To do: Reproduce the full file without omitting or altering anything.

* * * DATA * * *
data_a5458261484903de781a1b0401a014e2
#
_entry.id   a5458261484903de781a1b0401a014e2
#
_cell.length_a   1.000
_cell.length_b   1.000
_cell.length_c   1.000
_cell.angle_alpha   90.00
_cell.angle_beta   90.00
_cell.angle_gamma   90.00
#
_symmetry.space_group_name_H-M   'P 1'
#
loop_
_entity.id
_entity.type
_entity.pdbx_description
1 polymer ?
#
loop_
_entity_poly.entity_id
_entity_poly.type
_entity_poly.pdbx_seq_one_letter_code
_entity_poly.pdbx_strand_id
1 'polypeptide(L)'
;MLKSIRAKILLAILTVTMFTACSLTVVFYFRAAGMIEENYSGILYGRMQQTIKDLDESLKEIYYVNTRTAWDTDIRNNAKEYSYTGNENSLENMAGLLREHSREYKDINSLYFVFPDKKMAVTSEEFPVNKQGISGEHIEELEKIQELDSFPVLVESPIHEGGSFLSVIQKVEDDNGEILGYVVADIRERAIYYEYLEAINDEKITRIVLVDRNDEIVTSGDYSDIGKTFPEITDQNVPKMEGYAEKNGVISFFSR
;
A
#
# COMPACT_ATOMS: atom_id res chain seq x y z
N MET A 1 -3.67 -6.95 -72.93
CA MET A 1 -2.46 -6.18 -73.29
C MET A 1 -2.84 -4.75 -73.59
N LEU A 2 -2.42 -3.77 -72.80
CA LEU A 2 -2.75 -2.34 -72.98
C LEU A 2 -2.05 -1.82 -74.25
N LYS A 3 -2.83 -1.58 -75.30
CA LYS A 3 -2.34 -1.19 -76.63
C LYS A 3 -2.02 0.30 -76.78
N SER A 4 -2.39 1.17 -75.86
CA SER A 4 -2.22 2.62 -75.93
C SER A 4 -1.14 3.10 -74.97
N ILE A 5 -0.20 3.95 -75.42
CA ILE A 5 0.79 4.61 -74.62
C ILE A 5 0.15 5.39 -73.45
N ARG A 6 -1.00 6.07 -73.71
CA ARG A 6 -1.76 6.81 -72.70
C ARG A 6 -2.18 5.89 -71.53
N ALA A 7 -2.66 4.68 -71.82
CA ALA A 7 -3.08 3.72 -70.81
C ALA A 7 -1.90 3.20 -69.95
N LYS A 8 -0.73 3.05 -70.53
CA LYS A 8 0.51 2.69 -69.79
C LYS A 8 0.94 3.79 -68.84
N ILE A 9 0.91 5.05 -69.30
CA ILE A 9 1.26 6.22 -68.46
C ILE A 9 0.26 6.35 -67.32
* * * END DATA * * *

data_a5458261484903de781a1b0401a014e2
#
_entry.id   a5458261484903de781a1b0401a014e2
#
_cell.length_a   1.000
_cell.length_b   1.000
_cell.length_c   1.000
_cell.angle_alpha   90.00
_cell.angle_beta   90.00
_cell.angle_gamma   90.00
#
_symmetry.space_group_name_H-M   'P 1'
#
loop_
_entity.id
_entity.type
_entity.pdbx_description
1 polymer ?
#
loop_
_entity_poly.entity_id
_entity_poly.type
_entity_poly.pdbx_seq_one_letter_code
_entity_poly.pdbx_strand_id
1 'polypeptide(L)'
;MLKSIRAKILLAILTVTMFTACSLTVVFYFRAAGMIEENYSGILYGRMQQTIKDLDESLKEIYYVNTRTAWDTDIRNNAKEYSYTGNENSLENMAGLLREHSREYKDINSLYFVFPDKKMAVTSEEFPVNKQGISGEHIEELEKIQELDSFPVLVESPIHEGGSFLSVIQKVEDDNGEILGYVVADIRERAIYYEYLEAINDEKITRIVLVDRNDEIVTSGDYSDIGKTFPEITDQNVPKMEGYAEKNGVISFFSR
;
A
#
# COMPACT_ATOMS: atom_id res chain seq x y z
N MET A 1 -3.67 -6.95 -72.93
CA MET A 1 -2.46 -6.18 -73.29
C MET A 1 -2.84 -4.75 -73.59
N LEU A 2 -2.42 -3.77 -72.80
CA LEU A 2 -2.75 -2.34 -72.98
C LEU A 2 -2.05 -1.82 -74.25
N LYS A 3 -2.83 -1.58 -75.30
CA LYS A 3 -2.34 -1.19 -76.63
C LYS A 3 -2.02 0.30 -76.78
N SER A 4 -2.39 1.17 -75.86
CA SER A 4 -2.22 2.62 -75.93
C SER A 4 -1.14 3.10 -74.97
N ILE A 5 -0.20 3.95 -75.42
CA ILE A 5 0.79 4.61 -74.62
C ILE A 5 0.15 5.39 -73.45
N ARG A 6 -1.00 6.07 -73.71
CA ARG A 6 -1.76 6.81 -72.70
C ARG A 6 -2.18 5.89 -71.53
N ALA A 7 -2.66 4.68 -71.82
CA ALA A 7 -3.08 3.72 -70.81
C ALA A 7 -1.90 3.20 -69.95
N LYS A 8 -0.73 3.05 -70.53
CA LYS A 8 0.51 2.69 -69.79
C LYS A 8 0.94 3.79 -68.84
N ILE A 9 0.91 5.05 -69.30
CA ILE A 9 1.26 6.22 -68.46
C ILE A 9 0.26 6.35 -67.32